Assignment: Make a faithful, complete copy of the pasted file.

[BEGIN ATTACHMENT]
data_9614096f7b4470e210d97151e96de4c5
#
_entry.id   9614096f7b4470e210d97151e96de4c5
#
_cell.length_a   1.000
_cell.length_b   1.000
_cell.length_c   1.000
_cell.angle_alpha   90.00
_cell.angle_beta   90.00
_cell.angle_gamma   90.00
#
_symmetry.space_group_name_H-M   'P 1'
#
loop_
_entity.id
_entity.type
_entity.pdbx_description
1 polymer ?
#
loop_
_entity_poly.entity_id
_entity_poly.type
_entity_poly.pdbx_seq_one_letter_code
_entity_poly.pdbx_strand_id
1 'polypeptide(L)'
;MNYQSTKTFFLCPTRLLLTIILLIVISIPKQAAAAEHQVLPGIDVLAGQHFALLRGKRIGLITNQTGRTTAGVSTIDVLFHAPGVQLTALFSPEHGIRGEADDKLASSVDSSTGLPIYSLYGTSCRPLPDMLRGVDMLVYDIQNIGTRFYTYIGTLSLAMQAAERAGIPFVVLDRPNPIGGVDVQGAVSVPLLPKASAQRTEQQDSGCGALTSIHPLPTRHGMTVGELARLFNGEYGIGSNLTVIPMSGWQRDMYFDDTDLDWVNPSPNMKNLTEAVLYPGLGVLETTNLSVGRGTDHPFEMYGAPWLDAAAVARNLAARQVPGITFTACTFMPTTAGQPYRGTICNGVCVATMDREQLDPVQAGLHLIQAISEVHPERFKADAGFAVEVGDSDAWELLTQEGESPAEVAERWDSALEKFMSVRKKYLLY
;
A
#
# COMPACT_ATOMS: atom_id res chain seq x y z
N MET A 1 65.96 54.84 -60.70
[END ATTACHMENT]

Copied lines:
data_9614096f7b4470e210d97151e96de4c5
#
_entry.id   9614096f7b4470e210d97151e96de4c5
#
_cell.length_a   1.000
_cell.length_b   1.000
_cell.length_c   1.000
_cell.angle_alpha   90.00
_cell.angle_beta   90.00
_cell.angle_gamma   90.00
#
_symmetry.space_group_name_H-M   'P 1'
#
loop_
_entity.id
_entity.type
_entity.pdbx_description
1 polymer ?
#
loop_
_entity_poly.entity_id
_entity_poly.type
_entity_poly.pdbx_seq_one_letter_code
_entity_poly.pdbx_strand_id
1 'polypeptide(L)'
;MNYQSTKTFFLCPTRLLLTIILLIVISIPKQAAAAEHQVLPGIDVLAGQHFALLRGKRIGLITNQTGRTTAGVSTIDVLFHAPGVQLTALFSPEHGIRGEADDKLASSVDSSTGLPIYSLYGTSCRPLPDMLRGVDMLVYDIQNIGTRFYTYIGTLSLAMQAAERAGIPFVVLDRPNPIGGVDVQGAVSVPLLPKASAQRTEQQDSGCGALTSIHPLPTRHGMTVGELARLFNGEYGIGSNLTVIPMSGWQRDMYFDDTDLDWVNPSPNMKNLTEAVLYPGLGVLETTNLSVGRGTDHPFEMYGAPWLDAAAVARNLAARQVPGITFTACTFMPTTAGQPYRGTICNGVCVATMDREQLDPVQAGLHLIQAISEVHPERFKADAGFAVEVGDSDAWELLTQEGESPAEVAERWDSALEKFMSVRKKYLLY
;
A
#
# COMPACT_ATOMS: atom_id res chain seq x y z
N MET A 1 65.96 54.84 -60.70